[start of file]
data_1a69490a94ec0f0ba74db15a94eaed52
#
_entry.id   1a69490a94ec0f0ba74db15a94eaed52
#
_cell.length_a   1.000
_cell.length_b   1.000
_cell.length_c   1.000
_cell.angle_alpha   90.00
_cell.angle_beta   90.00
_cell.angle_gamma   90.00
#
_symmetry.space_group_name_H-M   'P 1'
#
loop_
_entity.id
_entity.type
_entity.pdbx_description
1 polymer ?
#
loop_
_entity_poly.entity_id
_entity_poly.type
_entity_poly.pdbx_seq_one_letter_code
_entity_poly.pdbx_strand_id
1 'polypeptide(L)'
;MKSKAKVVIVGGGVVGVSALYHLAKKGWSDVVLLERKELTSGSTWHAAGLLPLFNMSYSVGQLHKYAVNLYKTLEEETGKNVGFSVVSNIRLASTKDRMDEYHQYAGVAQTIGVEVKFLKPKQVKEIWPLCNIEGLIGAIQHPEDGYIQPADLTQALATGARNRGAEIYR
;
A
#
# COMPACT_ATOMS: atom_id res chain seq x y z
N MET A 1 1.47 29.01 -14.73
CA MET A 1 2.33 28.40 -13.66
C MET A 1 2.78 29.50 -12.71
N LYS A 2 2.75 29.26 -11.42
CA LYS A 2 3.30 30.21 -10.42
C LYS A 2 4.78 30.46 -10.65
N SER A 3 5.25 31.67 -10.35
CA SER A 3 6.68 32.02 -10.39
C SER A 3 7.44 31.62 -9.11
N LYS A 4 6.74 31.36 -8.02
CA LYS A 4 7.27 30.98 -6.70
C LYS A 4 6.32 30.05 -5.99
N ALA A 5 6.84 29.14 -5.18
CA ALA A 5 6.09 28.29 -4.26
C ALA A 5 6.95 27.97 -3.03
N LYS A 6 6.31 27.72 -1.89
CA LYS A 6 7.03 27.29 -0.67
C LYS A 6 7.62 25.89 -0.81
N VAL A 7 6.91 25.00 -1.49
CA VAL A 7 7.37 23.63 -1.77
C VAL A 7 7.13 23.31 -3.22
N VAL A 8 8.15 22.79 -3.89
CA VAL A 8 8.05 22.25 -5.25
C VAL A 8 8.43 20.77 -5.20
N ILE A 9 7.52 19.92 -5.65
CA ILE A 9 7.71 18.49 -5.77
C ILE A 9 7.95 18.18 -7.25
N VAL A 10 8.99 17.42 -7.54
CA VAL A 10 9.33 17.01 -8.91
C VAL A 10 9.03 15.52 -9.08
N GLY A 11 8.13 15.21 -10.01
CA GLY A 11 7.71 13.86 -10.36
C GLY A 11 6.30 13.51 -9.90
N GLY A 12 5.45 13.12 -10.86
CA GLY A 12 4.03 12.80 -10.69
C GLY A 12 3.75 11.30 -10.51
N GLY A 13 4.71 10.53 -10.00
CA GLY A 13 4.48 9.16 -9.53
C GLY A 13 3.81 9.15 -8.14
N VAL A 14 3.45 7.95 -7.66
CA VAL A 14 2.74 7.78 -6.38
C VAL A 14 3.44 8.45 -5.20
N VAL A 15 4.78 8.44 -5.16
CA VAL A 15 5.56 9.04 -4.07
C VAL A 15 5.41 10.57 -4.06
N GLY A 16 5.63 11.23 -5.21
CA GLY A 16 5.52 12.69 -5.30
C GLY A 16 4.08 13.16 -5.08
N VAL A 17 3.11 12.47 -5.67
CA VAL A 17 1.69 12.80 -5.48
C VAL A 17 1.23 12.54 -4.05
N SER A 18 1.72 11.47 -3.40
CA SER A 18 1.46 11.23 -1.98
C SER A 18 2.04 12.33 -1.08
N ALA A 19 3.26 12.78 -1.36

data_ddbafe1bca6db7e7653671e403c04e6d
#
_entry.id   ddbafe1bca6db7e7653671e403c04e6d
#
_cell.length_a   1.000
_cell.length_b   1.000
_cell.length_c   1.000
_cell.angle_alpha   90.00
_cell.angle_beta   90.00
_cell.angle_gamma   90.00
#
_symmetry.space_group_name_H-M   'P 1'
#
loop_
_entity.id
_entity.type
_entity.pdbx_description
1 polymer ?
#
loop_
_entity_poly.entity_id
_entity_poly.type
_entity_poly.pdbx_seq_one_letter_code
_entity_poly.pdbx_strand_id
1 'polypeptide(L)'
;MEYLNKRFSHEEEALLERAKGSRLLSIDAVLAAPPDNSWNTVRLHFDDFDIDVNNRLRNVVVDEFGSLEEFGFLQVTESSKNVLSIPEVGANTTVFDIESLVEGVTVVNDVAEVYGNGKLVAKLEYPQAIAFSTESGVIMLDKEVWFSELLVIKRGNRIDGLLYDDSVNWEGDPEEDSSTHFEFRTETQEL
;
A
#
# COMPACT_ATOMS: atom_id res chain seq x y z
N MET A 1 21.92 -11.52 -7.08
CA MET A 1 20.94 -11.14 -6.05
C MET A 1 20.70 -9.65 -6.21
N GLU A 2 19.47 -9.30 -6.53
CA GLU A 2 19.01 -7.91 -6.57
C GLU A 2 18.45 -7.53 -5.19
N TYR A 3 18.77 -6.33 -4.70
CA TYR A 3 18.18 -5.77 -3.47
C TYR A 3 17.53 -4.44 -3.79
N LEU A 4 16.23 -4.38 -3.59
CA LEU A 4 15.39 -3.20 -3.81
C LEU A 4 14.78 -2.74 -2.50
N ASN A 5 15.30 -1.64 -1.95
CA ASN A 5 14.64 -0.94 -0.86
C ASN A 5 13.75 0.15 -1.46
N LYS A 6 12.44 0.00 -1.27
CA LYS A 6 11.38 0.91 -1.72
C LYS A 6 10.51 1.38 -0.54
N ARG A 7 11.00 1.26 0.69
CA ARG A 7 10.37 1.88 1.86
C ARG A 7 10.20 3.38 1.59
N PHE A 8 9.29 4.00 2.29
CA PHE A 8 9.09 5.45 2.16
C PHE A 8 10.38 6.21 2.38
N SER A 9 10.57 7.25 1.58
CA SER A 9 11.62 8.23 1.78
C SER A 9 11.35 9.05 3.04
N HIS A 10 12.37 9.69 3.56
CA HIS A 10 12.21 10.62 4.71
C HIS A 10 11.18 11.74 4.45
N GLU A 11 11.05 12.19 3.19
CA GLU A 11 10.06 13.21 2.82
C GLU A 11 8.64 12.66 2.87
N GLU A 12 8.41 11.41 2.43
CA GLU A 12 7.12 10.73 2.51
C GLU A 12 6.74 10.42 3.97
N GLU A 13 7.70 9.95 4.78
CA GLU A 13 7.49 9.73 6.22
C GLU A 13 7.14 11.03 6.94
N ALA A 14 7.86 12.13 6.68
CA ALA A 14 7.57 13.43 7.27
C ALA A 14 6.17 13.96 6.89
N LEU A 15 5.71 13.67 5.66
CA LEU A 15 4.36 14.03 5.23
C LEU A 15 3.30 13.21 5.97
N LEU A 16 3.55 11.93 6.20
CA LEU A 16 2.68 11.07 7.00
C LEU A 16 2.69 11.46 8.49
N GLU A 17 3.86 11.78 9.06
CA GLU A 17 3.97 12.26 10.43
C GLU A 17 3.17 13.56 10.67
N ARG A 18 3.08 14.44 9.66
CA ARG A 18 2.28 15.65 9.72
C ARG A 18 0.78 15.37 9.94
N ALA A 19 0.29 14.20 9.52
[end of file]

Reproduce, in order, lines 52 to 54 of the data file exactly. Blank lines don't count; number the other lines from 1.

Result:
N VAL A 8 8.15 22.79 -3.89
CA VAL A 8 8.05 22.25 -5.25
C VAL A 8 8.43 20.77 -5.20